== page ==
Involve your team

  • Have trusted employees participate in interviews to ensure the candidate will suit your existing team.

Encourage Communication and Collaboration

Effective communication and collaboration are crucial for a positive company culture. Ensure your employees feel comfortable sharing their ideas and you.

Encourage teamwork and provide opportunities for them to work on projects together. Use technology tools like instant messaging and project management software to facilitate communication and collaboration. 

A strong team dynamic enhances employee engagement and motivation. Effective communication and collaboration are essential for a positive company culture. 

Here’s how you can foster communication and collaboration among your team:

Encourage open communication

  • Make sure that your employees feel comfortable sharing their thoughts and ideas. Hold regular meetings where everyone can share their thoughts and ideas.

Encourage feedback

  • Encourage your employees to give feedback on how things will help identify areas for improvement and address issues before they become problems.

Use technology tools

  • Use technology tools like instant messaging and project management software to help facilitate communication and collaboration among team members.

Provide regular updates

  • Provide regular updates on company news and progress to help keep employees informed and engaged.

Make time for meetings

  • Schedule meetings with employees to discover how they feel about your company culture, listen to their concerns, provide feedback, and set goals everyone can achieve.

Recognize and Reward Achievements

Everyone likes to feel appreciated, and recognizing and rewarding your employees for their achievements is crucial for building a positive company culture.

When an employee works hard and accomplishes a difficult task, thank them and ensure everyone else knows about it. You can also offer rewards such as bonuses, time off, or other incentives for achieving specific goals.

And it`s a win-win strategy because the more you appreciate what your employees do, the harder they`ll work for you.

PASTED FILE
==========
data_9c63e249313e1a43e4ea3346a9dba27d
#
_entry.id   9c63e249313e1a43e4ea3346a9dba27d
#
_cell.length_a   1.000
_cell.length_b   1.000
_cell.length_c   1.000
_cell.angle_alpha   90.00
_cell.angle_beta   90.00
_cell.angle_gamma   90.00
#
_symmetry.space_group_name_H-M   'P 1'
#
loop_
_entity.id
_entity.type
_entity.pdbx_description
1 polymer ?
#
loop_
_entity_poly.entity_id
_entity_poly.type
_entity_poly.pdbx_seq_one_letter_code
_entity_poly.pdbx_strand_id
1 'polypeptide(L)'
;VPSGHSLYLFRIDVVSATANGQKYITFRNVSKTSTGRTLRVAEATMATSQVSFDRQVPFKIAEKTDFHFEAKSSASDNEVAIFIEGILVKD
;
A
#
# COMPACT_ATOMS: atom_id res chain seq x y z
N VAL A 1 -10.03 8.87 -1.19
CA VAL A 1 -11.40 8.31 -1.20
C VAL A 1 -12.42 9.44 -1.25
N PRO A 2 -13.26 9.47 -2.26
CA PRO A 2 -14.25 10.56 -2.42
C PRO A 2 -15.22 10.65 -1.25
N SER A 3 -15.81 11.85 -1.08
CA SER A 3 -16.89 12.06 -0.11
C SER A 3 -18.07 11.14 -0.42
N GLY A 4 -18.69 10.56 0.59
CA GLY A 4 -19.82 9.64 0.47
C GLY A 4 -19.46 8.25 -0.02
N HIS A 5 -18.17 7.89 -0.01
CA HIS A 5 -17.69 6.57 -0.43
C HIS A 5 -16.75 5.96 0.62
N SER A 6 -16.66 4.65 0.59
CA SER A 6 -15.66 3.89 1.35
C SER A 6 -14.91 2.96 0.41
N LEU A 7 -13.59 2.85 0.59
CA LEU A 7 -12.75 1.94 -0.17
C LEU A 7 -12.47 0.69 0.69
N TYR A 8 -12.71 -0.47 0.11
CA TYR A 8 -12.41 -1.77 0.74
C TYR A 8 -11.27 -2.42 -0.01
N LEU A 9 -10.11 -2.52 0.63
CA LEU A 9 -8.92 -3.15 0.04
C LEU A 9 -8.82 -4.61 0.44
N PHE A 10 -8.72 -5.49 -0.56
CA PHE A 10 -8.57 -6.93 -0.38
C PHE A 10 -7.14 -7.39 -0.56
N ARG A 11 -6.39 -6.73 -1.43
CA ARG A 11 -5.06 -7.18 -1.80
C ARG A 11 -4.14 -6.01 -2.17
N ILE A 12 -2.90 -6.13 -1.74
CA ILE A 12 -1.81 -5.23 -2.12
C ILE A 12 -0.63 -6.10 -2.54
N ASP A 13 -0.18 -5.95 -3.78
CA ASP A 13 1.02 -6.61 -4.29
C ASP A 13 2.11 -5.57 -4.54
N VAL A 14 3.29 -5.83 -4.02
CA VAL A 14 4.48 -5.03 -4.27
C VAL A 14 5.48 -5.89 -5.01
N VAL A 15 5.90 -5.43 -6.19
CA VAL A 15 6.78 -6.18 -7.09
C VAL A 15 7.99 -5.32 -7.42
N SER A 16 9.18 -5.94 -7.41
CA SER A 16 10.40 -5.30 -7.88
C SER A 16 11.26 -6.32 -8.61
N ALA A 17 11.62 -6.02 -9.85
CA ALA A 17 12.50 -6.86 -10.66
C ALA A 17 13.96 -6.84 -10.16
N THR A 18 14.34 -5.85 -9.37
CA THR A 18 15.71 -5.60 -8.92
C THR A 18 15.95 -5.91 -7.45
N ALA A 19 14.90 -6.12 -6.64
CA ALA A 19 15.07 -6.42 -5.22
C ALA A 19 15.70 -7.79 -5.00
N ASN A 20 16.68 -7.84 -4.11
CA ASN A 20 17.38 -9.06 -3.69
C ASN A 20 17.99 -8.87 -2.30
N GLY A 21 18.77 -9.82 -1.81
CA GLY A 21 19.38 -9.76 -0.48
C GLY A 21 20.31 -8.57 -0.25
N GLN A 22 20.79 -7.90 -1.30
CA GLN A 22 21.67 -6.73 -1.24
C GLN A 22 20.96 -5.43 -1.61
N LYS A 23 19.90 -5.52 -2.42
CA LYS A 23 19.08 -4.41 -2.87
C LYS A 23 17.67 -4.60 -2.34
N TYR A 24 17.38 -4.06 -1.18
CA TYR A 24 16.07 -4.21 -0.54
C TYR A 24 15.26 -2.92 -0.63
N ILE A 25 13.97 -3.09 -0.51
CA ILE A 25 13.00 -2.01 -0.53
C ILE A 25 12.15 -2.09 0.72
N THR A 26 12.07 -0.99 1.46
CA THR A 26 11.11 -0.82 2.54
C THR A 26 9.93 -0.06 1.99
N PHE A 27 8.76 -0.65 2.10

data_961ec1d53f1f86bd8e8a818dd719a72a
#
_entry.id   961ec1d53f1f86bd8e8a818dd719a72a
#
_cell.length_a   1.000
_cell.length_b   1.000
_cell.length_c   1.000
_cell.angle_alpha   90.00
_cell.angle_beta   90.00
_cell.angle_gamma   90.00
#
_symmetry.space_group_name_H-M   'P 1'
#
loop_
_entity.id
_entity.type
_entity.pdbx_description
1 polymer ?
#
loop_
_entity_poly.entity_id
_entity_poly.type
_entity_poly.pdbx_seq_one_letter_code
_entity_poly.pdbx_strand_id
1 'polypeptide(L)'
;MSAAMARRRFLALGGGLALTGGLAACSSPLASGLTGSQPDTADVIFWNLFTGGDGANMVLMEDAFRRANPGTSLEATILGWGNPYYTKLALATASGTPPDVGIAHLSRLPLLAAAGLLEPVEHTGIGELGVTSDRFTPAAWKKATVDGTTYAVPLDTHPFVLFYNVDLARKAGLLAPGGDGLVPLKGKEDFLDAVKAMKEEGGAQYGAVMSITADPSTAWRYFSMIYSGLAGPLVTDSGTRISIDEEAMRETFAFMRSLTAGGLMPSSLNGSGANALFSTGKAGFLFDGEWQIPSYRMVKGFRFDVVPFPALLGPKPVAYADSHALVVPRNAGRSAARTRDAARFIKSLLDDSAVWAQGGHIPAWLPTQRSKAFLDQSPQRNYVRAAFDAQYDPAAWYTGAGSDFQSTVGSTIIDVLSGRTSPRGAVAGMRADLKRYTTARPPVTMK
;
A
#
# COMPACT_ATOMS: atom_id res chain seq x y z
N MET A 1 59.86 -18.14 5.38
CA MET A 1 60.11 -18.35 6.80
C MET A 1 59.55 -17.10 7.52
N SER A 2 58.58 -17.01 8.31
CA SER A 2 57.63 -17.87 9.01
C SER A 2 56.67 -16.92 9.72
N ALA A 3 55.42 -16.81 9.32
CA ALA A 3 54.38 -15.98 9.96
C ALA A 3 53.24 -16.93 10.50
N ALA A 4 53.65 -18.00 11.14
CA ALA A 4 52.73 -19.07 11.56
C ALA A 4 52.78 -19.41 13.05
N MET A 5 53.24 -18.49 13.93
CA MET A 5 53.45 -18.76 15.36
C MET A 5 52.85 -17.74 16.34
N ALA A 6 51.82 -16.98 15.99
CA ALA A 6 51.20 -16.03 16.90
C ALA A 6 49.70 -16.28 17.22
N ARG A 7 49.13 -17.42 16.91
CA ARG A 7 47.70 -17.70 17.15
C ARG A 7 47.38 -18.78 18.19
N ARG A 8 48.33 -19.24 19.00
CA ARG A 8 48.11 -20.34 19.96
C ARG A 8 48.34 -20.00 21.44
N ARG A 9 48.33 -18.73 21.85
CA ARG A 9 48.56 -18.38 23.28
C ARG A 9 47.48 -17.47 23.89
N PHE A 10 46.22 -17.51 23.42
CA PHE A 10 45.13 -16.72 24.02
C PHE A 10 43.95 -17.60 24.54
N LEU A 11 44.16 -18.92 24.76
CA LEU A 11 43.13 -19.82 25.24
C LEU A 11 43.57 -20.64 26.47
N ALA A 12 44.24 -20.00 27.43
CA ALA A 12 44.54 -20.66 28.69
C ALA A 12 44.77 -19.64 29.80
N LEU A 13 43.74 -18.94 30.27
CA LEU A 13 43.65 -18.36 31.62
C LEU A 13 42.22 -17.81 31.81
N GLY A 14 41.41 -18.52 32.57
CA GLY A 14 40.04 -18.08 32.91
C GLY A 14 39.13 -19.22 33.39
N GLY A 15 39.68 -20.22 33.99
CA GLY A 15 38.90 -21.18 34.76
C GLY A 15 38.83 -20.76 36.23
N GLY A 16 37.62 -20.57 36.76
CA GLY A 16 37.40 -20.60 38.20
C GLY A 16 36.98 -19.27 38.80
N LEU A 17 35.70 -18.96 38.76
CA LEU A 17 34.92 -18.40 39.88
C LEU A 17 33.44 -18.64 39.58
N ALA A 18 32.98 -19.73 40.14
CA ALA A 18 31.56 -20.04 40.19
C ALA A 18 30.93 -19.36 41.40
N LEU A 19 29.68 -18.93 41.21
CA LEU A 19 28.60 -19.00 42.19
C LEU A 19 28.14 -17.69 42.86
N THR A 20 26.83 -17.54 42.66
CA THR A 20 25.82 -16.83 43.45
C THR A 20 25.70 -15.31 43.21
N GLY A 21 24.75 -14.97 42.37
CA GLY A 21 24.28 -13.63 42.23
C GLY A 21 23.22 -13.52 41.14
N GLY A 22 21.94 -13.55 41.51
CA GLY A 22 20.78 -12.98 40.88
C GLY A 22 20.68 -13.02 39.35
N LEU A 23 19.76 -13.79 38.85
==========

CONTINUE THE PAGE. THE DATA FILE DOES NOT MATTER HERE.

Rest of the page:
Here’s how you can recognize and reward your employees:

Provide timely and specific feedback

  • I worked for a cringy door-to-door sales business; I was young and desperate. It was a false high-five environment, and to be honest, I hated it. However, the boss drove a Porche for a good reason; she knew it was a thankless job, so she made sure her slaves (sales team) felt good about themselves by installing a giant ships bell that you rung whenever you sold out.

Here`s the thing, it worked brilliantly because it created instant awareness throughout the business when you`d had a good day and put a smile on all our faces.

Provide verbal recognition

  • Get vocal with your appreciation, say thanks, great job, in person, and if you use a group chat, post it so everyone knows who`s performing. 

Create a recognition program

  • Celebrate achievements and offer incentives such as bonuses or extra time off to employees who exceed expectations or meet specific goals.

Mark milestones

  • Acknowledge milestones such as work anniversaries, birthdays, or project completions to build a sense of community and show that you value your employees.

Lead by Example

The saying “do as I say, not as I do” has no place in a modern work environment. Nowadays, you must lead by example, and how you act and behave must align with your company culture if you want others to follow.  

For example, if you want employees to be punctual, respectful, and responsible for their actions, be the first person at work every morning, say please and thank you, and own your mistakes.

You can also create opportunities for your employees to see you in action and to learn from your behaviors and actions.

Here’s how you lead by example:

Model the behaviors you want to see

  • If you want your employees to behave in a certain way, do it yourself. As the saying goes, “Monkey sees, monkey does.” So don`t make an ape of yourself! 

Hold yourself accountable

  • People who blame others or shirk responsibilities are a dead weight to your business and will eventually destroy morale. Show it`s unacceptable by taking responsibility for your actions; when you make a mistake, own it.

Encourage feedback

  • Encourage your employees to give you feedback on your leadership style and make changes if necessary.

Live your company values

  • Live your company values every day. Show your employees that you embody the values you expect from them.

Be open and honest

  • Be open and honest with your employees to build trust and foster open communication.

Embrace a “let’s all earn more money” mindset

And encourage your employees to do the same; it will help create a continuous learning and improvement culture.


The best time to create your company culture is when you start your business; that way, it`s in the DNA. 

Business owners changing an existing culture need patience as it takes time and effort.

But the rewards are worth it because you`ll get the most out of your business with a positive working environment and happy employees.